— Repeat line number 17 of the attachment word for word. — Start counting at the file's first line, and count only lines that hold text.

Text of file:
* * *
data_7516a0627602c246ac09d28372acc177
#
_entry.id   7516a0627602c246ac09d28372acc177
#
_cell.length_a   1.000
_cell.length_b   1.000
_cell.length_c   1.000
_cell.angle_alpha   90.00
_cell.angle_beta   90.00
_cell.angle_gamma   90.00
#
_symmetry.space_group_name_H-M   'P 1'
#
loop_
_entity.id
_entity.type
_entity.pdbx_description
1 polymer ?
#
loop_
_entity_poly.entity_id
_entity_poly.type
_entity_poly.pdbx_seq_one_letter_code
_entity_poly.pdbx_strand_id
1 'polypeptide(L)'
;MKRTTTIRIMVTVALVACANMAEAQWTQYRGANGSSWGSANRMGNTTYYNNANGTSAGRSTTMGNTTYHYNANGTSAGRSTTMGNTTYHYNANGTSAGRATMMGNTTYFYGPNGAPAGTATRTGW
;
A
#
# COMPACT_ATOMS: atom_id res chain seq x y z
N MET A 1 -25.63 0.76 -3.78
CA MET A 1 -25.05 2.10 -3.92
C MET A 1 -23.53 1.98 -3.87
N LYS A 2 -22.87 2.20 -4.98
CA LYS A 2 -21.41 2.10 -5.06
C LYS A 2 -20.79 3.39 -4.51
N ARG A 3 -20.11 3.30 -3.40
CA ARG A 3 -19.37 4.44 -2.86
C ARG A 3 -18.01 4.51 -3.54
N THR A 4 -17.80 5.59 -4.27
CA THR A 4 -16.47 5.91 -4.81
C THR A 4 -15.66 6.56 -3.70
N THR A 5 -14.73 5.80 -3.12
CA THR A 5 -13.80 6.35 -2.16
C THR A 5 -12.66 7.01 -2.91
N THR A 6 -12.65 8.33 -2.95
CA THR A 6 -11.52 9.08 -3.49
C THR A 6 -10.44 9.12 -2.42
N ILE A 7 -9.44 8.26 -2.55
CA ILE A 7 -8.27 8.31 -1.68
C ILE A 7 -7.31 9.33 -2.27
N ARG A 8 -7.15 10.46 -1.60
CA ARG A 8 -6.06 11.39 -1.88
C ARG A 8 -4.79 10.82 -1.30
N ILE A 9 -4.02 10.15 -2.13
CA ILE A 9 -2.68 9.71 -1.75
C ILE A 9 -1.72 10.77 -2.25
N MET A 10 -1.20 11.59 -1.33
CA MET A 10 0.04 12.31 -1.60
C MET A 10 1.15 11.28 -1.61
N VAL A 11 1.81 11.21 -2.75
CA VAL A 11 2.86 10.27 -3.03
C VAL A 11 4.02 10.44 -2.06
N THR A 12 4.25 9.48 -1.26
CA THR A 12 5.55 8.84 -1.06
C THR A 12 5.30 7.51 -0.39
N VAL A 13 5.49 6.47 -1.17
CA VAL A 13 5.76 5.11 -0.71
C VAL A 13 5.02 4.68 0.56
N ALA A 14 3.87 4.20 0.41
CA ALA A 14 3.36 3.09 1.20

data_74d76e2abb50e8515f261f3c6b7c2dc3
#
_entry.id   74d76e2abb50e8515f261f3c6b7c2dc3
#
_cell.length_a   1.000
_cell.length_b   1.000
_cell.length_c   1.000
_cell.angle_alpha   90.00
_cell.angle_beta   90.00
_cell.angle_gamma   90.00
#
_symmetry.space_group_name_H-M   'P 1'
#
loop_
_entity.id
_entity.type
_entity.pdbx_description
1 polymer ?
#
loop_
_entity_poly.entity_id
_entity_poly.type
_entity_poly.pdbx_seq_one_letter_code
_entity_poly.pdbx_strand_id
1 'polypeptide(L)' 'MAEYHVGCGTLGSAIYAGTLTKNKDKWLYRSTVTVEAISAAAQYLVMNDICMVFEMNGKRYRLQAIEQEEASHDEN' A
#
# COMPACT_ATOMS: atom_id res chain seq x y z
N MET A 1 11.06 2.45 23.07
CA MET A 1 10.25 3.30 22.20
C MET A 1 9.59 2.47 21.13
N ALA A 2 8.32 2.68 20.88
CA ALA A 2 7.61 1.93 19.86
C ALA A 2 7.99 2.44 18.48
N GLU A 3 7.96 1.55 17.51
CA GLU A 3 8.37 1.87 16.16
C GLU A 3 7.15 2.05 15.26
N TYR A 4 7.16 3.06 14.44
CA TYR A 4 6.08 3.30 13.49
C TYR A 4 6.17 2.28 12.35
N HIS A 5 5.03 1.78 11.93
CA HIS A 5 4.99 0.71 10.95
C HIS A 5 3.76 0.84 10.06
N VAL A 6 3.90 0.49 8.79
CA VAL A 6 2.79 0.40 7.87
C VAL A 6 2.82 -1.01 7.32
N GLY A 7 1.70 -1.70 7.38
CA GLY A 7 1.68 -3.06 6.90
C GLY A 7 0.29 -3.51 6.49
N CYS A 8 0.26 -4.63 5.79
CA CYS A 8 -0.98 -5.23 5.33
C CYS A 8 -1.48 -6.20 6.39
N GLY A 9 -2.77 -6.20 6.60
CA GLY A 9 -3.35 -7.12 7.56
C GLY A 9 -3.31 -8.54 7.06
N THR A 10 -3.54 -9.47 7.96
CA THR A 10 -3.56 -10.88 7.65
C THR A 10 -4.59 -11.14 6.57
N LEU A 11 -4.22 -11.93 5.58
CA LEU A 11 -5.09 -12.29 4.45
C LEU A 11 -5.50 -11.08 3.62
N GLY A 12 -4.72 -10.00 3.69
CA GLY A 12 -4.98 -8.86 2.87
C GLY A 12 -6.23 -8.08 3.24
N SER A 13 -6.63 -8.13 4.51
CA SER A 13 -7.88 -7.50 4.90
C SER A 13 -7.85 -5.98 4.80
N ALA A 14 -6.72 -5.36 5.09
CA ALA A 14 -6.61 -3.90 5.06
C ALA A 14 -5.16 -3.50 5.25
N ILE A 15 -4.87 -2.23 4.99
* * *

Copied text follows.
_entity.pdbx_description